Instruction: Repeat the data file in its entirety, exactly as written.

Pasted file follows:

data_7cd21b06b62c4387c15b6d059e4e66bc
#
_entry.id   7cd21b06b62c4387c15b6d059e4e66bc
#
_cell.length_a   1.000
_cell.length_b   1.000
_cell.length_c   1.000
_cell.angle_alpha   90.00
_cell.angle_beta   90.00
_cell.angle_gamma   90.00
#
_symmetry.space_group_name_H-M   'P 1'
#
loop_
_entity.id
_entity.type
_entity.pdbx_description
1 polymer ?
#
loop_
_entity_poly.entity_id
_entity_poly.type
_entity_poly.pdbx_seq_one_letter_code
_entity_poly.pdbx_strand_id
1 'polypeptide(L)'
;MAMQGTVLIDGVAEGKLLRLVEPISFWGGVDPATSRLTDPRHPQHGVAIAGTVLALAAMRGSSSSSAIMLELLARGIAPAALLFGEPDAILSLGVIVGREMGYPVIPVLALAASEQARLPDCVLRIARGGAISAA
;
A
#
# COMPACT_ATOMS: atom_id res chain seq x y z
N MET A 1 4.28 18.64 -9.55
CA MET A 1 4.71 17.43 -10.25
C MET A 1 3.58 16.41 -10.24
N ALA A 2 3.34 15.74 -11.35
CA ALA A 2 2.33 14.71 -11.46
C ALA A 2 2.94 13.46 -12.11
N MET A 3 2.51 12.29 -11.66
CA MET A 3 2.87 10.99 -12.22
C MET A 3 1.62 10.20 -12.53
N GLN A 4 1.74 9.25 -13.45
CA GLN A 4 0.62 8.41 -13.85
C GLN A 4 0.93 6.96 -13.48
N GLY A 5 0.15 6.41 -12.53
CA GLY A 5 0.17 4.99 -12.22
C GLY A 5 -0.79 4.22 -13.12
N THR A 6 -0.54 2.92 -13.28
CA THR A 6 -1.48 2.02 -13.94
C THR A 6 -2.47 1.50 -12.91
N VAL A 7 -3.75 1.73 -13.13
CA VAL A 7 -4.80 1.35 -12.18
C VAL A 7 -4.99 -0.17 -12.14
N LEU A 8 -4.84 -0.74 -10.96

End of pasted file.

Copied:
data_7cd21b06b62c4387c15b6d059e4e66bc
#
_entry.id   7cd21b06b62c4387c15b6d059e4e66bc
#
_cell.length_a   1.000
_cell.length_b   1.000
_cell.length_c   1.000
_cell.angle_alpha   90.00
_cell.angle_beta   90.00
_cell.angle_gamma   90.00
#
_symmetry.space_group_name_H-M   'P 1'
#
loop_
_entity.id
_entity.type
_entity.pdbx_description
1 polymer ?
#
loop_
_entity_poly.entity_id
_entity_poly.type
_entity_poly.pdbx_seq_one_letter_code
_entity_poly.pdbx_strand_id
1 'polypeptide(L)'
;MAMQGTVLIDGVAEGKLLRLVEPISFWGGVDPATSRLTDPRHPQHGVAIAGTVLALAAMRGSSSSSAIMLELLARGIAPAALLFGEPDAILSLGVIVGREMGYPVIPVLALAASEQARLPDCVLRIARGGAISAA
;
A
#
# COMPACT_ATOMS: atom_id res chain seq x y z
N MET A 1 4.28 18.64 -9.55
CA MET A 1 4.71 17.43 -10.25
C MET A 1 3.58 16.41 -10.24
N ALA A 2 3.34 15.74 -11.35
CA ALA A 2 2.33 14.71 -11.46
C ALA A 2 2.94 13.46 -12.11
N MET A 3 2.51 12.29 -11.66
CA MET A 3 2.87 10.99 -12.22
C MET A 3 1.62 10.20 -12.53
N GLN A 4 1.74 9.25 -13.45
CA GLN A 4 0.62 8.41 -13.85
C GLN A 4 0.93 6.96 -13.48
N GLY A 5 0.15 6.41 -12.53
CA GLY A 5 0.17 4.99 -12.22
C GLY A 5 -0.79 4.22 -13.12
N THR A 6 -0.54 2.92 -13.28
CA THR A 6 -1.48 2.02 -13.94
C THR A 6 -2.47 1.50 -12.91
N VAL A 7 -3.75 1.73 -13.13
CA VAL A 7 -4.80 1.35 -12.18
C VAL A 7 -4.99 -0.17 -12.14
N LEU A 8 -4.84 -0.74 -10.96